‘We do not accept the uranium mines. One day I want to show my children, my small children, this flower and that bock - which is called springbock and that one [which] is an Oryx. But if that mine is coming, the animals cannot be there anymore. The thing is so strong, dangerous; the people who are working in the mine become sick. The Roessing mine is far from us, but now it comes near at us. And it is dangerous for us. We cannot give permission for that thing.’
It has been recognized that the demand for water is much too high for the Namib to supply. In an attempt to combat this problem a water desalination plant is presently under construction at Wlozkasbaken as a joint venture between the uranium mining company UraMin and Nam Water.
It has been reported that workers of the Roessing mine, amongst them Topnaar people, are becoming ill and are dying. One Topnaar reported that his friend, a miner, had died a few weeks ago because of what the doctor referred to as ‘old mans illness’. He was only 60, and those within the Topnaar villages that have never worked in the mines live beyond 80 without any ‘old mans illness.’
A profiteering Government?
It is clear from the issuing of uranium exploration licenses that the Namibian Government is less than supportive towards the Topnaar peoples’ situation. This is despite the fact that the Namibian constitution states that traditional chiefs (captains or kings) of different tribes be included in parliament.
It appears that financial institutions within the country, such as the Bank of Namibia, have found the potential income that mining may bring too attractive to reject. This is despite studies in other African countries that demonstrates only a small percentage of the worth of the resources extracted actually stay in the country.
Indeed it is clear that the Topnaar people are not benefitting from the mining taking place within their territory. Ephraim Peterson, also from the Royal House of the Topnaar-Nam said:
‘In the harvest time we collect the !Narra fruit. We eat it, the goats and donkeys also eat it. But the fruit is in danger because of the Uranium mines. If those mines are coming they can contaminate our plants, the !Narra. We also have the fish but we never benefit from it. Even from the Naukluft Park also. The tourists are coming in. Thousands of tourists are coming in, but we never got something from it. Our ancestors were hunting here before it became a Park. They were eating springbock, Oryx, the ostrich. But today we cannot hunt anymore. It is not allowed, the Government took it over.’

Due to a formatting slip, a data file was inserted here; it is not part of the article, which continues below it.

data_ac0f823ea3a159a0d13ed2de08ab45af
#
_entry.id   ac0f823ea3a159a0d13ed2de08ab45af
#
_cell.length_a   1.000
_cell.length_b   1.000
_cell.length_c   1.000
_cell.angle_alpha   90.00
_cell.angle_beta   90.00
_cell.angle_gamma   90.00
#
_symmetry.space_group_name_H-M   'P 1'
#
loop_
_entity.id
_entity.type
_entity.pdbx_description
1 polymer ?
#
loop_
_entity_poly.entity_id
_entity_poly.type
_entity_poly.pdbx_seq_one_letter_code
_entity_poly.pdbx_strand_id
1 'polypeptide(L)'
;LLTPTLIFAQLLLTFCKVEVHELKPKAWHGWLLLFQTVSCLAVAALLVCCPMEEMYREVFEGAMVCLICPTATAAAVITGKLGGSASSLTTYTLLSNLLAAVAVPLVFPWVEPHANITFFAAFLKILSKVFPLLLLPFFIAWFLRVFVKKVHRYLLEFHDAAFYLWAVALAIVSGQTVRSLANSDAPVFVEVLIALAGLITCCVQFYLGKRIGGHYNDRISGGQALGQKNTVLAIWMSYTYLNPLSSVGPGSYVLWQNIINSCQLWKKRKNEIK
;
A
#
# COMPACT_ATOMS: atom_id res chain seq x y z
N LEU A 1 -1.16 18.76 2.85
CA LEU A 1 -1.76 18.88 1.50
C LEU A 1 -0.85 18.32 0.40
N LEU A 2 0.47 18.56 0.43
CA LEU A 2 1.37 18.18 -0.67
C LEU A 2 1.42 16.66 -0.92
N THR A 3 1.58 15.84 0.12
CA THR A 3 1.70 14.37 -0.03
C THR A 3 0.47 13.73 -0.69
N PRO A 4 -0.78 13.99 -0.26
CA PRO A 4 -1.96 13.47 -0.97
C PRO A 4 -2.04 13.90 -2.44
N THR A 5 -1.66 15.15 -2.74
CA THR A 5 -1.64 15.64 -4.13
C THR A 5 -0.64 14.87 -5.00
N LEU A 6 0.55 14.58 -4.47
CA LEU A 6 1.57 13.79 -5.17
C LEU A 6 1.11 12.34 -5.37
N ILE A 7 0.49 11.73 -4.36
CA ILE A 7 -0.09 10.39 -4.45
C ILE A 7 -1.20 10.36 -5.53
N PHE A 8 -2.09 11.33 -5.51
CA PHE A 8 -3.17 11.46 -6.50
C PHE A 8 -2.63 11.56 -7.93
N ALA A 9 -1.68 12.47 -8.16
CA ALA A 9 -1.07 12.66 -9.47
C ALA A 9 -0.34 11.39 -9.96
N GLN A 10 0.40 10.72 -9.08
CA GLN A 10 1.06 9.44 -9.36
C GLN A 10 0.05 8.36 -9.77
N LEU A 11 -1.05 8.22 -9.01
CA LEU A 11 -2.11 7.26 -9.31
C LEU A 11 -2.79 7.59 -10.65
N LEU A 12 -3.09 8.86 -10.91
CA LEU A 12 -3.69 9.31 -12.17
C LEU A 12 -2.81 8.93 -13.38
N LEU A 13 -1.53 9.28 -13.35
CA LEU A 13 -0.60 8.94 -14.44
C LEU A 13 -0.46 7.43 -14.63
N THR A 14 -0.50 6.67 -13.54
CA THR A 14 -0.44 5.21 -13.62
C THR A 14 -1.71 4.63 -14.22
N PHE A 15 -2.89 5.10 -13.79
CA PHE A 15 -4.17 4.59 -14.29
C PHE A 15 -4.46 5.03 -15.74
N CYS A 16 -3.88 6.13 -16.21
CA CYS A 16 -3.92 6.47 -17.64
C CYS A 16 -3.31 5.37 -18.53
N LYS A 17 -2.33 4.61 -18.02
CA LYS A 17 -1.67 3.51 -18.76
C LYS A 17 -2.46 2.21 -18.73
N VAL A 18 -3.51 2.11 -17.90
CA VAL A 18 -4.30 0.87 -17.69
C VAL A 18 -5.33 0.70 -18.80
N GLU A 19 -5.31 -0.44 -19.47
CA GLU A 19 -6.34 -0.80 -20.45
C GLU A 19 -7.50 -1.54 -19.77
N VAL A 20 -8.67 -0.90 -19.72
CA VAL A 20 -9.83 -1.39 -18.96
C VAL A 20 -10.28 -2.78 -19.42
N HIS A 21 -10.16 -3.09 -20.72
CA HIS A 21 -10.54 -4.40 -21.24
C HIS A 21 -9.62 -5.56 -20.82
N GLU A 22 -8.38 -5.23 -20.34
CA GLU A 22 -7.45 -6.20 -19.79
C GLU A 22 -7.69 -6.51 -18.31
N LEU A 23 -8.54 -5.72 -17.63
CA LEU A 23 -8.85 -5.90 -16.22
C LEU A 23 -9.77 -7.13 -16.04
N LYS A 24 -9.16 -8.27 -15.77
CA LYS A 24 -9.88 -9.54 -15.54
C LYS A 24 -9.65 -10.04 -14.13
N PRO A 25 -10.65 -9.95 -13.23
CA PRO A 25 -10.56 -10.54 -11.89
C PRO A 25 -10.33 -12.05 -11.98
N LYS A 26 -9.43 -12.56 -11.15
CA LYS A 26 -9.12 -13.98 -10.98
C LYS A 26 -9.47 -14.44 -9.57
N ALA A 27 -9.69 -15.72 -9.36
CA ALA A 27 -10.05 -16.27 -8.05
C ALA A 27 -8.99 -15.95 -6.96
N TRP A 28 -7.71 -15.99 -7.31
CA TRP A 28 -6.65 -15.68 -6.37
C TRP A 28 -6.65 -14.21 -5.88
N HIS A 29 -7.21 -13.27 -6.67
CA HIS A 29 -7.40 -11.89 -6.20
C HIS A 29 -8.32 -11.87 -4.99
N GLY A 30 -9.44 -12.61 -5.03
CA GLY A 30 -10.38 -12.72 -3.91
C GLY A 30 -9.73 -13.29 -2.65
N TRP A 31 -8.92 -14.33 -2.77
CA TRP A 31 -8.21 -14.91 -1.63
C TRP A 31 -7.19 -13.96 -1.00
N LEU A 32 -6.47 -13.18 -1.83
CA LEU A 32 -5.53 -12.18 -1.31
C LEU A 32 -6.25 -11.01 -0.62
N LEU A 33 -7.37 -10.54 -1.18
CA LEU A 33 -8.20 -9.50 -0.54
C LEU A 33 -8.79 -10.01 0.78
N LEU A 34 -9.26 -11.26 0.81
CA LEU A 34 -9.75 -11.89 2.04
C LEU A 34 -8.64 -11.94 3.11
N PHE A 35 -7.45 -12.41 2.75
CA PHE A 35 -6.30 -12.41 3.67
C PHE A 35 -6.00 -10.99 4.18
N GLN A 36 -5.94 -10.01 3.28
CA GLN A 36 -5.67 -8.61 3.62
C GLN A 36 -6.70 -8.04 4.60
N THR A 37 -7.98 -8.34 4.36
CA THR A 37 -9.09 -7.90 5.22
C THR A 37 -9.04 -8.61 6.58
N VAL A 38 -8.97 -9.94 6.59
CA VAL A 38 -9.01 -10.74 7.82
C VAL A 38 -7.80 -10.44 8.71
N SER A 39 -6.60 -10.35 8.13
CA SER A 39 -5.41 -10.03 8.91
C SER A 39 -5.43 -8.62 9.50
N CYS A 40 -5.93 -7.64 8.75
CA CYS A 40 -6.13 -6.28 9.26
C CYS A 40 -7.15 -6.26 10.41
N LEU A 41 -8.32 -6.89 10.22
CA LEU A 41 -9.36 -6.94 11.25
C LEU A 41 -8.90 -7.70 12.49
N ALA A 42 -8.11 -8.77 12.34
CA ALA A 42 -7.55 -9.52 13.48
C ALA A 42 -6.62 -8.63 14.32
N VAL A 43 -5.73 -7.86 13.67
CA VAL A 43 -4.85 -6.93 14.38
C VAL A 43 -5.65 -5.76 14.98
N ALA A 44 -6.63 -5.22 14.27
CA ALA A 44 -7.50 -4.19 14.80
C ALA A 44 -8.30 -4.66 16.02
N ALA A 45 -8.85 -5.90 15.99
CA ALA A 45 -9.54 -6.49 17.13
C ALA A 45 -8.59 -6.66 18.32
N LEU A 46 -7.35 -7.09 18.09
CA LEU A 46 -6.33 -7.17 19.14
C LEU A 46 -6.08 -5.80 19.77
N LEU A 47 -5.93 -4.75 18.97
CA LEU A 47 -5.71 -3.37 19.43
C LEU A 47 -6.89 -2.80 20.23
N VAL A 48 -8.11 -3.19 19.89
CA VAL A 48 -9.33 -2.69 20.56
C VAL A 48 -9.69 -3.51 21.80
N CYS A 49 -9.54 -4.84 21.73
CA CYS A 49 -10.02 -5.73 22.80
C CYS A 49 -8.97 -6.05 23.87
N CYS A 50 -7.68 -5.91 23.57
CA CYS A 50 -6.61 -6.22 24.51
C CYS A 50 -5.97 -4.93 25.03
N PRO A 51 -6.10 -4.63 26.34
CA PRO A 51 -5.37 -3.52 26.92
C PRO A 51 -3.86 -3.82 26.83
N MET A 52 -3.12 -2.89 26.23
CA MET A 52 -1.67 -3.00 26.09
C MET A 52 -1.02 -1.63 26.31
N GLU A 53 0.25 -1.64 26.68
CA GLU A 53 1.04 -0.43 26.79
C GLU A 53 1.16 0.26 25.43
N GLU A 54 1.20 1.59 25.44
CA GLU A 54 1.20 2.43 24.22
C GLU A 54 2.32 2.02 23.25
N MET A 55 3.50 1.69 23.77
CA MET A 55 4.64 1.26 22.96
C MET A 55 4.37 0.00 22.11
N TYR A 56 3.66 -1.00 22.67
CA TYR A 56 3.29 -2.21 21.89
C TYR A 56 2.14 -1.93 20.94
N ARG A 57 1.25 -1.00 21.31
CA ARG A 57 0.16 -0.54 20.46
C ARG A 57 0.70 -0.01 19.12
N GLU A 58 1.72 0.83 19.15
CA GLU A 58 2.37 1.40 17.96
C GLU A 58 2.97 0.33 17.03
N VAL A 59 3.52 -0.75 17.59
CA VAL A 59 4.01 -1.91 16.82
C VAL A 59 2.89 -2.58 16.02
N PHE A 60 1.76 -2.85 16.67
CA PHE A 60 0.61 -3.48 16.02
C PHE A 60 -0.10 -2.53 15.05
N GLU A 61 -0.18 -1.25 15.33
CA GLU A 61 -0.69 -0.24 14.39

Captain Samuel Khaxab agrees, arguing that the ‘Government has forgotten the customary law, the old law of Namibia. Customary law says that if someone comes from the royal house, he is entitled to the captainship and the chieftainship. The law says the mountains belong to us, the birds belong to us, the Oryx, the ostrich, all the animals, everything in that area is belonging to me and my people. That is what customary law says. Even the minerals are ours and the ground belongs to us’.
It is apparent to the Topnaar, in the words of Ephraim Peterson, that the Government ‘does not care’, no money has ever been received from the mines; instead they must pay the water company in order to get water. He claims that the ‘people who govern now do what they want. They do not care about us. And that is very painful for us!’ Fearing for the future
The Topnaar Nama people fear for their lives and for their existence. Uranium mining poses considerable health hazards to the people, and the side effects of uranium mining, such as the depletion of the underground and surface water resources make their traditional lifestyles impossible to maintain.
Fanuel Abraham Haoseb describes how the natural water systems have come under strain in recent years:
‘In the past elephants, giraffes, rhinos they used to come down the river during the rainy season. They were grazing just 5 kilometers from Walvisbay town. But today these animals are not coming down anymore. Our water is now supplying too many things like factories or the mines in our area. Mines use a lot of water and new mines can use more water and this will have an effect on us because Nam Water will have to pump more water out of the river so that they can give more water to other people, to other things. This will also have an effect on our community itself. The river, the trees and the whole lifestyle of us will be afflicted by this system.’
Less or no water means no food for the animals, and it also means fewer !Nara fruits. It all adds up to no food for the people and is compounded by a government that is unwilling or unable to assist its people. It appears that the quest for alternative energy sources that has invigorated so many has left the Topnaar Nama people desolate in light of their drained lands.
Photos by Marcia Gomes de Oliveira